Certified Passive House (Passivhaus) Designer course
I often get asked questions about becoming a Certified Passive House Designer (CPHD), and what’s involved in taking the course.
As I’m passionate about Passive House (or Passivhaus if you prefer the European spelling). I’m a “passivist”. I regularly answer questions and share my experience with other architects/designers who are keen to learn more…however this information could also be relevant for ANYONE who wants to do the training – an attendee at our course was a home-owner wanting to learn more, so it’s not necessarily just for professionals…
If you’re new to Passive House, this guide is a really good place to start! If you’re interested in doing the CPHD training, read on for my advice to the most commonly asked questions:
Would you recommend doing the Certified Passive House Designer course?
Yes! This IS the way forward for more comfortable, healthy, resilient, future-proof and low-energy buildings.
Once you understand the building science, it makes so much sense that it is then difficult to comprehend how we ever did things differently.
“Once you ‘know’ Passive House, you can’t ‘un-know’ it.”
I would recommend the training for all built-environment professionals, however that doesn’t necessarily mean you need to sit the exam and receive the qualification to become “certified”. You could choose to work with a Certified Passive House Designer/Consultant as a secondary consultant – often an ESD engineer who has a passion for data/numbers. But, it will absolutely make life easier to have a thorough understanding of all the concepts/terms/physics underlying the standard.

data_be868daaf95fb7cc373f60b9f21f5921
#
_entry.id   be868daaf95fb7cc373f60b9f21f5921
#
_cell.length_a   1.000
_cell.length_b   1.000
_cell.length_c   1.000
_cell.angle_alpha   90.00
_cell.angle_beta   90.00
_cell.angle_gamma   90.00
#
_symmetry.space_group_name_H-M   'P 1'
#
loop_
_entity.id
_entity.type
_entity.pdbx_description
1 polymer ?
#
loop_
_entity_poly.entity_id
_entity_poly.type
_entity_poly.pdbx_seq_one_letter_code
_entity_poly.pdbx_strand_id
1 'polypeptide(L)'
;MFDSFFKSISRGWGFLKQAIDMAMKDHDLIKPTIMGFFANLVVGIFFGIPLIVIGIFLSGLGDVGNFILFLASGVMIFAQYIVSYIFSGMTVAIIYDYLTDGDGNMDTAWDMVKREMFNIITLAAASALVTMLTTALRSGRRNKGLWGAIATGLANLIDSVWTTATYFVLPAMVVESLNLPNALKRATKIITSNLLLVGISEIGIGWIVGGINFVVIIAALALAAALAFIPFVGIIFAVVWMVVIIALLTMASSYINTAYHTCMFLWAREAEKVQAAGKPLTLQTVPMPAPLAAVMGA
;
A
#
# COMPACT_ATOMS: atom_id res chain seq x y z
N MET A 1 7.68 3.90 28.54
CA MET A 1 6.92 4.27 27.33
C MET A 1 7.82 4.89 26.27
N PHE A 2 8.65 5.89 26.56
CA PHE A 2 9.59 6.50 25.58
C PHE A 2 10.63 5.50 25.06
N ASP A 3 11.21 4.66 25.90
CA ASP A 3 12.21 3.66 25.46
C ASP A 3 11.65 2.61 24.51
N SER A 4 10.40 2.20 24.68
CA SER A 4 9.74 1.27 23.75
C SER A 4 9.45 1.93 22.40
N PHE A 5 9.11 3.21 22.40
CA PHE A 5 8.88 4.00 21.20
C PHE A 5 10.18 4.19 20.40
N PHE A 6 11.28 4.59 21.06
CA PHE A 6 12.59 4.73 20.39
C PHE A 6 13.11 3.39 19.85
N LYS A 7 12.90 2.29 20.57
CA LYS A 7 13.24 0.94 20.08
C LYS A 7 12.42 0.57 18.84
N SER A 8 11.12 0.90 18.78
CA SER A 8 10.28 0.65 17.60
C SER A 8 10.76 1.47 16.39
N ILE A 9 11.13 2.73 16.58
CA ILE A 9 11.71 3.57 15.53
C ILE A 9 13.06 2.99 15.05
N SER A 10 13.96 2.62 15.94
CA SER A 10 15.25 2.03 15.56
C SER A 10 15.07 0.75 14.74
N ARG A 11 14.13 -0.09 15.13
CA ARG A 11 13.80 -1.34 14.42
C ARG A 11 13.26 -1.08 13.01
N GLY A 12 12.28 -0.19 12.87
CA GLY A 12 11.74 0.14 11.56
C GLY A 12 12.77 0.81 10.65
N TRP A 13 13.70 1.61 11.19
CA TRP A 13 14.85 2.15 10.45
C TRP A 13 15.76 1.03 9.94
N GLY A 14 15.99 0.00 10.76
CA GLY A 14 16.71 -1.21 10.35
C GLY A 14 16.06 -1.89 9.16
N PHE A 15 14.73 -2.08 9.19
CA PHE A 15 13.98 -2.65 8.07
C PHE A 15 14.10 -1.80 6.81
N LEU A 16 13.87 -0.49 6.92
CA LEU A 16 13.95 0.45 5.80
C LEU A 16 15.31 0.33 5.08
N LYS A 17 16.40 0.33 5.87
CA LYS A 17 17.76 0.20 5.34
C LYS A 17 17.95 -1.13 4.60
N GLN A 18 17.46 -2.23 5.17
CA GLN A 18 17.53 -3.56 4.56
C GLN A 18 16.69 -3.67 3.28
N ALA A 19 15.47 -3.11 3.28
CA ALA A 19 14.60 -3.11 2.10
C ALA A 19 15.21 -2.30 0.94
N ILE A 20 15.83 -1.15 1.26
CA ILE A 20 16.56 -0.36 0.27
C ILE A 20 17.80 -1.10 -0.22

Where should I start to learn about Passive House?
My first advice is to get involved with the Australian Passive House community:
– Join the APHA discussion group on Facebook
– Sign up to receive the APHA newsletter which means you can keep up to date with Passive House in Australia (and I’d recommend becoming a member too!)
– Sign up to receive updates from Smart Plus Academy – Daniel Kress is a certified Passive House educator and was my teacher. He has a wealth of knowledge and also offers some free “mini-courses” on his website.
– I love Elrond Burrell’s blog “Passivhaus in Plain English” too.
– Passive House Accelerator in an excellent resource sharing global Passive House news
Why was it important to do the course?
I’d previously learnt a lot about Certified Passive House principles, but wanted to gain extra professional development, skills, expertise, to enable us to become more confident in our abilities to deliver high-performing buildings.